Eupatorium ‘Baby Joe’ was the standout in the first year of the 2016-2017ASCFG cut flower perennial trial. This charming filler flowered well in mid to late summer of the first year, producing 12- to 36-inch long stems of small fuzzy, purplish pink flowers. One trialer commented that the color blended well with the “pink/burgundy/grey colors that are popular in wedding work right now.” Plants produced an average of three stems each, with some trialers getting up to seven. The cultivar name ‘Baby Joe’ refers to the fact that this is a shorter version of the native species, which occurs in the eastern United States and Canada. Is this good, considering that we like our cut flowers to have long stems? In this case yes, since it is not too short and the flower heads are more compact and showy. Since ‘Baby Joe’ is reported to grow up to five feet tall, we are expecting longer stems next year. Plants should be cold hardy in Zones 3 to 9. It should be noted that the various eupatoriums have undergone changes in their scientific names: Eupatorium ‘Baby Joe’ is actually Eutrochium dubium ‘Baby Joe’ and you might find it under that name.

A second filler flower, Filipendula ‘Venusta’, also performed well for some trialers, but hasn’t yet flowered for others. It produces large clusters of small soft pink blooms that some also harvested in the bud stage, or in the “pod” stage, after the petals had dropped. The common name, queen of the prairie, gives you an idea of its elegance. Plants produced one or two stems ranging in length from 10 to 36 inches. This plant is native to the north central U.S. in Zones 3 to 8. Reports say that it does best in the shade, but can be grown in the sun if kept very moist. We will see what our trialers tell us next year.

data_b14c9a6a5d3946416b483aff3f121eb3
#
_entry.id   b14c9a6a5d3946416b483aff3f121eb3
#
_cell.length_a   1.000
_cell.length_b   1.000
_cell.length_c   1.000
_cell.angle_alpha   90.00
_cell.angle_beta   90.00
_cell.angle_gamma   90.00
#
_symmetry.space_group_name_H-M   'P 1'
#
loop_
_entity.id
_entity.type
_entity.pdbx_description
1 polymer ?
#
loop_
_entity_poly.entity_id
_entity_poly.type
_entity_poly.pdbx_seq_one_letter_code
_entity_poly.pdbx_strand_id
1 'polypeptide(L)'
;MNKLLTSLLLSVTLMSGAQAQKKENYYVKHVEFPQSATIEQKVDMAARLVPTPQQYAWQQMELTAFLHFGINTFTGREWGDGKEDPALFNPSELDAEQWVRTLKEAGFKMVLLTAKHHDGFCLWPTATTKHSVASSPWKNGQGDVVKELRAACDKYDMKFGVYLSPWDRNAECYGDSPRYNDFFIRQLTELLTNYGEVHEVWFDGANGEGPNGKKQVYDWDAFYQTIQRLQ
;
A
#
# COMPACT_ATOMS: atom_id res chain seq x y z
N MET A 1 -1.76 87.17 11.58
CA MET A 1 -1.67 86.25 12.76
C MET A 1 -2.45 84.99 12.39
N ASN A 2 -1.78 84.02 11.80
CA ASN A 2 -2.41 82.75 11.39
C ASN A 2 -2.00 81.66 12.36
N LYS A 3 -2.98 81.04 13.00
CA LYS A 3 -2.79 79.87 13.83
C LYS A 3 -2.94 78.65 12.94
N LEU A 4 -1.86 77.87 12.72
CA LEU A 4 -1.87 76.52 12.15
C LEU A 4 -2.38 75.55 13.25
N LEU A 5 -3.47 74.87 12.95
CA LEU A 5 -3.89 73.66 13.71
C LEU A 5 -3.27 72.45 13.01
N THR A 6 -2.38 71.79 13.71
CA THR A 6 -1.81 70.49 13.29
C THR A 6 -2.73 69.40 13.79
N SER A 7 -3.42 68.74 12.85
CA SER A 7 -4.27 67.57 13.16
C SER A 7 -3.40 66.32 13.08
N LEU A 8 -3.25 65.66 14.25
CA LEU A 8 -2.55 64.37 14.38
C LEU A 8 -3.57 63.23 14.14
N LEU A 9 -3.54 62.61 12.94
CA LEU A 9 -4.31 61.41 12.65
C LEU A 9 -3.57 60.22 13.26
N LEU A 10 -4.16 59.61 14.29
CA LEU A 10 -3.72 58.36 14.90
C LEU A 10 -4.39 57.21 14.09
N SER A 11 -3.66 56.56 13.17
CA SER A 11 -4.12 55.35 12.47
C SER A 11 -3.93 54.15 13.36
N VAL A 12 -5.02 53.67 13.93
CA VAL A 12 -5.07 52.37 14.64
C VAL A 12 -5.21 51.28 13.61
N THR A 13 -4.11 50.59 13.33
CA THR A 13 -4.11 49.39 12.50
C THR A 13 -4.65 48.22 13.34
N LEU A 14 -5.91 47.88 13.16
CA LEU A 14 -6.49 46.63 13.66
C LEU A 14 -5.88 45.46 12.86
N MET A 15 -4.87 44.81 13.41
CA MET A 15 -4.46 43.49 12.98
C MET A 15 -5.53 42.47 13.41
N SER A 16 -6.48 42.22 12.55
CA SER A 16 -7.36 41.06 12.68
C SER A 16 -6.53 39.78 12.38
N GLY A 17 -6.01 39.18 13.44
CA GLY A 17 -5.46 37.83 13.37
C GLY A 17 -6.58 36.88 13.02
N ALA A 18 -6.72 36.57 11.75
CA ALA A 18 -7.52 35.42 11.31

Another native species, Stokesia ‘Mel’s Blue’, showed potential in the first year for its large purplish blue flowers. Stem length was still quite short, however, ranging from 10 to 18 inches. The native form of this species, Stokesia laevis, is found in the southeastern U.S. and is cold hardy in Zones 5 to 10. Note that stokesia flowers will close at night, which might limit sales. Makes a great story to tell customers, however.

Interpreting the trial results: The numbers reported are averages of all the respondents, and many factors will affect the success of any plant species. Our participants are growing and harvesting the trial plants using several methods. After looking at the average, check the range of responses listed below each number to see how the cultivar performed at its best and its worst. If the range of responses in the ratings is narrow and high, i.e., 3-5 or 4-5, the plant was a winner for most of the respondents and is likely to do well for you. The ‘Repeat Again Rating’ is particularly important because it indicates if the trialer would take the time, money, and space to actually grow the cultivar again. Review the trial results carefully. If a cultivar sounds interesting, but did not appear to do well, try it anyway; it may work well for you.

Acknowledgments: A major thank you to each of the 11 evaluators who returned their trial reports. We also want to thank Pioneer Garden for providing such great varieties. Congratulations to Jeanie McKewan for being the first trialer to return the evaluations this year! We would also like to thank Nathan Jahnke, Ben Bergmann, and Peyton Daly for assisting with the NCSU trials, as well as Linda Twining and Emma Denman for repacking and shipping the liners. In preparing the report we did a bit of editing of the comments for space and clarity; our apologies if we’ve altered the tone or content of anyone’s comments.


Pioneer Gardens
Deerfield, Massachusetts


Renee Clayton
Wild Scallions Farm
Timberlake, North Carolina
Zone 7b

Tanis Clifton
Happy Trails Cut Flower Farm
Dennis, Mississippi
Zone 7b

John Dole/Ingram McCall
Raleigh, North Carolina
Zone 7

Michelle Elston
Roots Cut Flower Farm
Carlisle, Pennsylvania
Zone 6

Kate Field
Gateway Technical College
Kenosha, Wisconsin
Zone 5b

Bailey Hale
Ardelia Farm & Co.
Irasburg, Vermont
Zone 3b

Jeanie McKewan
Brightflower Farm
Stockton, Illinois
Zone 5

Rebecca Perry
Sabatia Flower Farm
Centerville, Massachusetts
Zone 7a

Paula N. Rice